Easy privacy without many clicks

September 6, 2023 | Uncategorized

The GDPR (General Data Protection Regulation) has significantly improved the protection of personal data. While this is very pleasing from the perspective of internet users, it also comes at a cost: On our journeys through the digital world, we have to answer numerous cookie consent banners to use websites and services. Quickly clicking them away can endanger privacy and impair the user experience.

How many clicks for the desired data protection?

The General Data Protection Regulation (GDPR) introduced a uniform and binding set of rules for all EU countries at the end of 2021. It replaced a vast patchwork of legal regulations and guidelines that were interpreted and implemented differently from one EU country to another. Companies had to keep track of no less than 28 data protection laws.

The legislators primarily aimed this uniform set of rules to protect the fundamental rights and freedoms of consumers, not businesses. That’s the theory, but what does its practical implementation look like?

For consumers, it’s now indeed possible to precisely choose their desired level of privacy for each website. But the path to that can sometimes be rocky. Providers are only allowed to use cookies without consent if they are essential for the technical operation of a website or web service. For all other cookies, they need verifiable consent.

And this is where the problems begin. There are not only numerous providers of cookie-consent banners, including Usercentrics, but also many design options. This doesn’t make usage easy, and finding the desired consent can often turn into an unwanted cognitive challenge.

What do I have to click where to achieve my goal? The answer varies from website to website. Even for data protection experts, it’s not always immediately clear which button selects the desired option. They often need several clicks and, consequently, a lot of time. Individuals less familiar with the details quickly feel overwhelmed and annoyed.

Thus, there’s a risk that users, amidst this clutter, will voluntarily give up their right to a precise choice of stored data and choose the path of least resistance:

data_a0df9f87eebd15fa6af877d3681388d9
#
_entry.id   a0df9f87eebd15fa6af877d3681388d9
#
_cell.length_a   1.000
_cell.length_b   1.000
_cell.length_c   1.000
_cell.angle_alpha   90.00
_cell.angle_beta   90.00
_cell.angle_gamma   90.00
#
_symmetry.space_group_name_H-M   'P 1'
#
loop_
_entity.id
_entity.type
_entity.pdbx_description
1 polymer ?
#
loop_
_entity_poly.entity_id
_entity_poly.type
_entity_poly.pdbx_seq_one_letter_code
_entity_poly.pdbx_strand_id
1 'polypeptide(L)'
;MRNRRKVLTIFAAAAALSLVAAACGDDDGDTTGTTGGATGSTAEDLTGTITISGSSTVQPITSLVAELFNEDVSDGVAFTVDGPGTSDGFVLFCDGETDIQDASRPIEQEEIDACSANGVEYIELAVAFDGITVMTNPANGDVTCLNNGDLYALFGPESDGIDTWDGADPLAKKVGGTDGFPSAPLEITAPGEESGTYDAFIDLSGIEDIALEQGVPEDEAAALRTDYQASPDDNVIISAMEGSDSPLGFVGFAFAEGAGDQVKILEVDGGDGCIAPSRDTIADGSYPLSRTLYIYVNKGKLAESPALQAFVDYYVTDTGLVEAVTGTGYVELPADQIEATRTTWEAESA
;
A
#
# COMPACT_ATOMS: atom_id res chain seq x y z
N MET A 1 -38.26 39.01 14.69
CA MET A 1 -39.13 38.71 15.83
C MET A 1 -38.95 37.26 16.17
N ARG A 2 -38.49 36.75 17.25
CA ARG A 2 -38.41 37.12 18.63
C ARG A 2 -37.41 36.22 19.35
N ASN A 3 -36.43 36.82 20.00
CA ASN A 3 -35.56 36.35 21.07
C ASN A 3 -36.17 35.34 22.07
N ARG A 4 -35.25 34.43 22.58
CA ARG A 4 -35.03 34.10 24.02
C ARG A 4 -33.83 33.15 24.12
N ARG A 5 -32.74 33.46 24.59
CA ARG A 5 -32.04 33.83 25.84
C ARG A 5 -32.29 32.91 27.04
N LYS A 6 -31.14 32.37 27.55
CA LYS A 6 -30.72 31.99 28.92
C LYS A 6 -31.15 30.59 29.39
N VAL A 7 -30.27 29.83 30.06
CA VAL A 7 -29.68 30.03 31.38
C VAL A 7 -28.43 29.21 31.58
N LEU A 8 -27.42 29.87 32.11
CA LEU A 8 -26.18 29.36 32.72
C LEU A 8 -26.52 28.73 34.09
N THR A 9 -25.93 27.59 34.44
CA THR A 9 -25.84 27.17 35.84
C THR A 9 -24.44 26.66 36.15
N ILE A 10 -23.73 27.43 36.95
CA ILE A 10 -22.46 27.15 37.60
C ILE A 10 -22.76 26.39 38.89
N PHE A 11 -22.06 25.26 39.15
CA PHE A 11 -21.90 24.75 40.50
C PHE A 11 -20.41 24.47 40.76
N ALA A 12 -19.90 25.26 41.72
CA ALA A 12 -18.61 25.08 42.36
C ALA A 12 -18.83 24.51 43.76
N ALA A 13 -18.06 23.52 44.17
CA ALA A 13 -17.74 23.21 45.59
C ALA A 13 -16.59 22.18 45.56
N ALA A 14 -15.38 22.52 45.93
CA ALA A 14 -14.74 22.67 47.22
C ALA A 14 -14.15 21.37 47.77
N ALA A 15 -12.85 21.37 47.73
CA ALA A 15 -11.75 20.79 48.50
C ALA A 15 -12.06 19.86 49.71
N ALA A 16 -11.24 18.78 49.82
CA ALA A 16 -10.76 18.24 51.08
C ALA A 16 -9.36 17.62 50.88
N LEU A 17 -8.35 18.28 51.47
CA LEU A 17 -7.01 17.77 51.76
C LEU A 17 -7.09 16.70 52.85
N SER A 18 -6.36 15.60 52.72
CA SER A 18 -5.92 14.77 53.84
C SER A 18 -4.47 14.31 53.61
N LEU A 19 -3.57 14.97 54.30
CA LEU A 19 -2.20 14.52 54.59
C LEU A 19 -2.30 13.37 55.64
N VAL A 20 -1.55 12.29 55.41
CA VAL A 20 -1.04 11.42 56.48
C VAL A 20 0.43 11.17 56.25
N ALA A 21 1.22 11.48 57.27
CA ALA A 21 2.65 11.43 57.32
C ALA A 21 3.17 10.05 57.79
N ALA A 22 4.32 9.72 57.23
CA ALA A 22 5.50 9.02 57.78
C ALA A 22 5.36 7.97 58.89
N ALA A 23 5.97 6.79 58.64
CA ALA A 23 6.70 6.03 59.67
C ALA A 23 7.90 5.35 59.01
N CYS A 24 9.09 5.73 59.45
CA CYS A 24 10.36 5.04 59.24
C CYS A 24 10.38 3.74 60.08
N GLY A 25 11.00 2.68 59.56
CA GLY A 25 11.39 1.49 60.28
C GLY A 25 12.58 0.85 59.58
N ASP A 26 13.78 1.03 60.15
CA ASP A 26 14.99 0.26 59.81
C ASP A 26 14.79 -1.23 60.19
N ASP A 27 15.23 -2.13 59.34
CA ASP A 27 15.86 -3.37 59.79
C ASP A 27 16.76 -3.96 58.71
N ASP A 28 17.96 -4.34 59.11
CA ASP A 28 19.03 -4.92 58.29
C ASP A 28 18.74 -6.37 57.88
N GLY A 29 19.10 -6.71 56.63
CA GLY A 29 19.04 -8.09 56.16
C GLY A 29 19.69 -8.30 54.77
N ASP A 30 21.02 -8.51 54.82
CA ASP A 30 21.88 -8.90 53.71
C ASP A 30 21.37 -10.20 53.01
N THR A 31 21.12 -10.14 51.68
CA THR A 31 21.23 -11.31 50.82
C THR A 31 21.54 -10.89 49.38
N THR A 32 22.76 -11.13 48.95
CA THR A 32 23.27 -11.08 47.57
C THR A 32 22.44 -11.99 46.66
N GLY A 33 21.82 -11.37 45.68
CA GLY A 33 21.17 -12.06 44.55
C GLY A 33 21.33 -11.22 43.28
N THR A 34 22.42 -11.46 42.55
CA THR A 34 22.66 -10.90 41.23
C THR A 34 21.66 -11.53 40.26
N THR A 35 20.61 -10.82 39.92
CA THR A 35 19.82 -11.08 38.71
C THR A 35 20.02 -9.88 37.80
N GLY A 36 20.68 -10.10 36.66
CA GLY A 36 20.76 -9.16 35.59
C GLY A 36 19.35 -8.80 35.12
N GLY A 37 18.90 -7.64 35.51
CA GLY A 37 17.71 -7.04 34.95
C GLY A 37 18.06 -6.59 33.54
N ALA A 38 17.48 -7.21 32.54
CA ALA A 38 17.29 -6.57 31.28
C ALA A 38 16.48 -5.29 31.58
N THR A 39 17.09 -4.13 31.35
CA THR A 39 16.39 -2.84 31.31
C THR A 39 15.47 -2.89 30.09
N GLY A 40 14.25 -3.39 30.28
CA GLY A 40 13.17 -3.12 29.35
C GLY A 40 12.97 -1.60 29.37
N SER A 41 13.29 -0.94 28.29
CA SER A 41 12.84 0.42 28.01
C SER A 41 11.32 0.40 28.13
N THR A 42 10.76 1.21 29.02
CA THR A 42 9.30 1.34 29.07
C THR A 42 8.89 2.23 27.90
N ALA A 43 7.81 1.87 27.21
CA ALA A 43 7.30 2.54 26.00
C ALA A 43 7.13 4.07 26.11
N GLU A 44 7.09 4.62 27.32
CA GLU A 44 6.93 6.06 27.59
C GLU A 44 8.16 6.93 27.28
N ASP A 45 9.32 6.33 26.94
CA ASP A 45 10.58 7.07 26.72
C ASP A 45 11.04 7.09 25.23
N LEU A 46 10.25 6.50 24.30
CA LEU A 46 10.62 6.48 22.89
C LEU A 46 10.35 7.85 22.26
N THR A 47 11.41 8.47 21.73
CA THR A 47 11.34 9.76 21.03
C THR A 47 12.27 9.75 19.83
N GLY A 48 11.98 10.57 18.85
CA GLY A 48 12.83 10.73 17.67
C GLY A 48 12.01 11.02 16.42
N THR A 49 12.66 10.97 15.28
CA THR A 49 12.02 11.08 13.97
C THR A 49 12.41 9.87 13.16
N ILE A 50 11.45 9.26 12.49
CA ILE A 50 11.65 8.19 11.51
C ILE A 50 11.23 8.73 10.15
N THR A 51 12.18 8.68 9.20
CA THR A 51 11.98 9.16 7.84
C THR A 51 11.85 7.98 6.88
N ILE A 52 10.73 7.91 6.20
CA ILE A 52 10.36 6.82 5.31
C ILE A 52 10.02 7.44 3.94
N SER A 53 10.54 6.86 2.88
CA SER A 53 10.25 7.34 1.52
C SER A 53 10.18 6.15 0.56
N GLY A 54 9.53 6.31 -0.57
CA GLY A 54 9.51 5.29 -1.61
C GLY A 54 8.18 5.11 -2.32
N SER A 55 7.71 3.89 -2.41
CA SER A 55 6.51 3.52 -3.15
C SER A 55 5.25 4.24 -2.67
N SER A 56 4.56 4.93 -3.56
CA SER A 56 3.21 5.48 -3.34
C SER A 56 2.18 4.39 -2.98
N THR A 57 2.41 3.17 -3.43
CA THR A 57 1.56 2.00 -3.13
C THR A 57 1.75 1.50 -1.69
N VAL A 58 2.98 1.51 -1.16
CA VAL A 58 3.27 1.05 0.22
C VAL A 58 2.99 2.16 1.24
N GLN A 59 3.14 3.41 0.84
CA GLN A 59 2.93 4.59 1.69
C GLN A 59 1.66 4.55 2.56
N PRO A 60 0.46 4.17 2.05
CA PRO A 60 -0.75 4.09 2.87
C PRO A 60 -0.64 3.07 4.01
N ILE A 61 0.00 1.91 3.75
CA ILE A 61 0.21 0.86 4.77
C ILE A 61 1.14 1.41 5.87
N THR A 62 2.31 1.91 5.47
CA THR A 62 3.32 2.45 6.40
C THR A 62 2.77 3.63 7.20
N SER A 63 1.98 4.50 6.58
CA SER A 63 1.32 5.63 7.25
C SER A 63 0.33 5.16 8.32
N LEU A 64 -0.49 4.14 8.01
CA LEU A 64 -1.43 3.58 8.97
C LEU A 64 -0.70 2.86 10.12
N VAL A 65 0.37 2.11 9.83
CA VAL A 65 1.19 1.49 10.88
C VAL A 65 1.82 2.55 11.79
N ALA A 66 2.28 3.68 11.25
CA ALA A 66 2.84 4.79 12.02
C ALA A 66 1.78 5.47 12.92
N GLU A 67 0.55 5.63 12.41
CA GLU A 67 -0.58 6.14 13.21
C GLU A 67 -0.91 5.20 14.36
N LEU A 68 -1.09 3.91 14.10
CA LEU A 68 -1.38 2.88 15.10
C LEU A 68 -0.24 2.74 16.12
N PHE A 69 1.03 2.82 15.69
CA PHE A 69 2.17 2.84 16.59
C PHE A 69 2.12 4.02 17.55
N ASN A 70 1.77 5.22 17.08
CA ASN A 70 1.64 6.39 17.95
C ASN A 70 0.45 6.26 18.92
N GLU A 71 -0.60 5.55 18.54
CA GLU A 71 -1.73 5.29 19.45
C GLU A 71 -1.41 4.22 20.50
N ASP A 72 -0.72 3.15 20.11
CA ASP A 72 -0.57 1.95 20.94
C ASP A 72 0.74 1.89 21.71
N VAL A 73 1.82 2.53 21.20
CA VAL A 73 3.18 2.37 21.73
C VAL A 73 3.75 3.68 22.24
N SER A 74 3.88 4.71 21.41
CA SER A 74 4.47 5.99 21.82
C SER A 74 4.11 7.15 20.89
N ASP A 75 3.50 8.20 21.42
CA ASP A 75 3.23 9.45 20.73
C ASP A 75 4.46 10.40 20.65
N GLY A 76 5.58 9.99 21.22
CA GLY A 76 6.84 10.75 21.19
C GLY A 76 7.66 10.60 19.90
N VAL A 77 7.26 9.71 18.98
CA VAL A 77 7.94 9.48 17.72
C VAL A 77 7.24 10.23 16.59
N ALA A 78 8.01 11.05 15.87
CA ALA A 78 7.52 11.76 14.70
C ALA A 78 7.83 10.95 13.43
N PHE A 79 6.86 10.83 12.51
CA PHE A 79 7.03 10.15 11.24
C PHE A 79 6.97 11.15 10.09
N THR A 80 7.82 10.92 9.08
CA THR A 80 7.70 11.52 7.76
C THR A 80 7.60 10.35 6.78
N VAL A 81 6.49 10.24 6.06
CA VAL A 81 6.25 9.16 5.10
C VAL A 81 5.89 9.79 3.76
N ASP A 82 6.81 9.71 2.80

They click on “Accept All”.

Uniform User Guidance is Missing

While the legal framework for collecting and storing personal data is clearly defined by the GDPR, companies have some leeway in their design implementation, and this freedom is used very differently.

Sometimes, they deliberately manipulate colors and button positions to encourage visitors to give as many consents as possible – all legally. Many consent banners are designed so that all cookies can be approved with just one click.

Those who don’t want to accept certain cookies must click through the banner and look more closely. This takes time and patience.

A consistent user guide, which provides a reliable structure from the visitors’ perspective, could help. Then, for example, buttons would always be the same size, the same color, and in the same place. Everyone would know exactly where to click to get the desired data protection.

However, this is not expected. Neither will the legislators address this topic in the foreseeable future, nor will website operators agree on something like a voluntary commitment. The fundamental interests are too diverse.

Technical Tools Remain

There are already browser extensions that technically suppress cookie banners. While this can save you the hassle of clicking through, privacy is not adequately protected. Web offers might also not work completely if cookie banners are suppressed.

As a provider of a cookie solution that offers website operators a way to design their services in compliance with the GDPR, Usercentrics now complements its range with a technical solution for internet users.

With Usercentrics Data Shield, users can centrally define their data protection settings. The browser plugin then uses these default settings to automatically respond to cookie-consent banners on websites. In this way, privacy is maintained without users having to spend time and effort on it.

More information about Usercentrics Data Shield can be found here.